Thank goodness for doggy daycare

Want to play?!

Want to play?!?!

As I alluded to in an earlier post, our puppy Piper can be hyper. After she wakes up from a nap she wants to chase toys, pounce on things and generally chew the crap out of whatever’s on the floor. In other words, I need to constantly monitor her so I can correct bad behaviours (growling at her hippo squeak stuffie, digging in houseplants) and take away toys she’s trying to “kill” (by shaking her head spastically with them in her mouth). Plus, she now whines by the door to go out. At first I thought, “Great, she’s housetrained! She must have to go pee!” but now I realize she mostly just wants to go into the yard where she can chase balls, pounce on leaf litter and generally chew the crap out of the cedar chips. My point is: it’s impossible to get any work done with hyper Piper on the prowl.

So I was pretty excited when our neighbours told us about Hounds Lounge, a dog daycare in Inglewood. You can drop off your pooch for the day or half day where she plays hard with other dogs and  comes home completely exhausted. Staff there are also on top of doggy interactions, putting the kibosh on things like barking, growling and other dominant behaviours. The price is right too (way cheaper than human daycare), with a full afternoon (up to six hours) costing just $20.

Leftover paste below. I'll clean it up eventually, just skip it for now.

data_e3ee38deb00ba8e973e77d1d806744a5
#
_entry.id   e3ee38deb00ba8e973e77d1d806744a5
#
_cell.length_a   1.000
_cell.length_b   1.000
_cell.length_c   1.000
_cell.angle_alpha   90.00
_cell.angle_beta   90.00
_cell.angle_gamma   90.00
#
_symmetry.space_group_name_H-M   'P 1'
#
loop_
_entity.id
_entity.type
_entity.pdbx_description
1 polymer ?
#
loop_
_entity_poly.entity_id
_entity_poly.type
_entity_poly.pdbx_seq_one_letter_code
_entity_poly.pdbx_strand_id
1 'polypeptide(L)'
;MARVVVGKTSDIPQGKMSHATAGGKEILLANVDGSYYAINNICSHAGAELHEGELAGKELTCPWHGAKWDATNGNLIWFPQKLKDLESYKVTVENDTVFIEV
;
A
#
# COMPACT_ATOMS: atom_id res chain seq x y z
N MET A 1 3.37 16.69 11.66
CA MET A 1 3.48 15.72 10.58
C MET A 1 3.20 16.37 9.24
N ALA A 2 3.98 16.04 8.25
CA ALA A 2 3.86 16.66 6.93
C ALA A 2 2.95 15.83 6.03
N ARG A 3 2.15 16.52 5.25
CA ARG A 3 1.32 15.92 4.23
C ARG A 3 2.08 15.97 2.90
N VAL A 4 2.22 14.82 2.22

Since we’d institutionalized our children early on I figured 10 weeks old was a good age to cut the apron strings with the puppy. I sent her into the giant indoor playpen with 12 big dogs and let her run with the pack for an afternoon.

At first I worried the big dogs would bully Piper, but it was actually the other way around.

At first I worried the big dogs would bully Piper, but it was actually the other way around. She’s the one in the middle being held.

When Blake picked her up five hours later the woman in charge had some interesting observations about our confident puppy. Evidently Piper is a very dominant dog and spent the day trying to get on top of all the big dogs. She showed reckless initiative (and no fear at all) when engaging them to play. This is a good thing insofar as it means she’s probably a good dog for Bennett  (she doesn’t cower from him when he tries to pick her up by the neck, or back leg). But it’s also a bad thing because it means more work for the family to make sure her dominant tendencies don’t turn into aggression toward smaller dogs or children when she’s an adult. The whole incident had me wondering what Cesar Milan would make of Piper.

Beyond this strange world of dog socialization, where a butt-sniff equals a handshake and pinning another dog is akin to staring someone down, my main priority with doggy daycare was realized: I got a lot of work done for the first time in three weeks. As a bonus, Piper returned home exhausted and slept for 12 hours straight. Thank goodness for doggy daycare.

A happy dog is a tired dog.

A happy dog is a tired dog.

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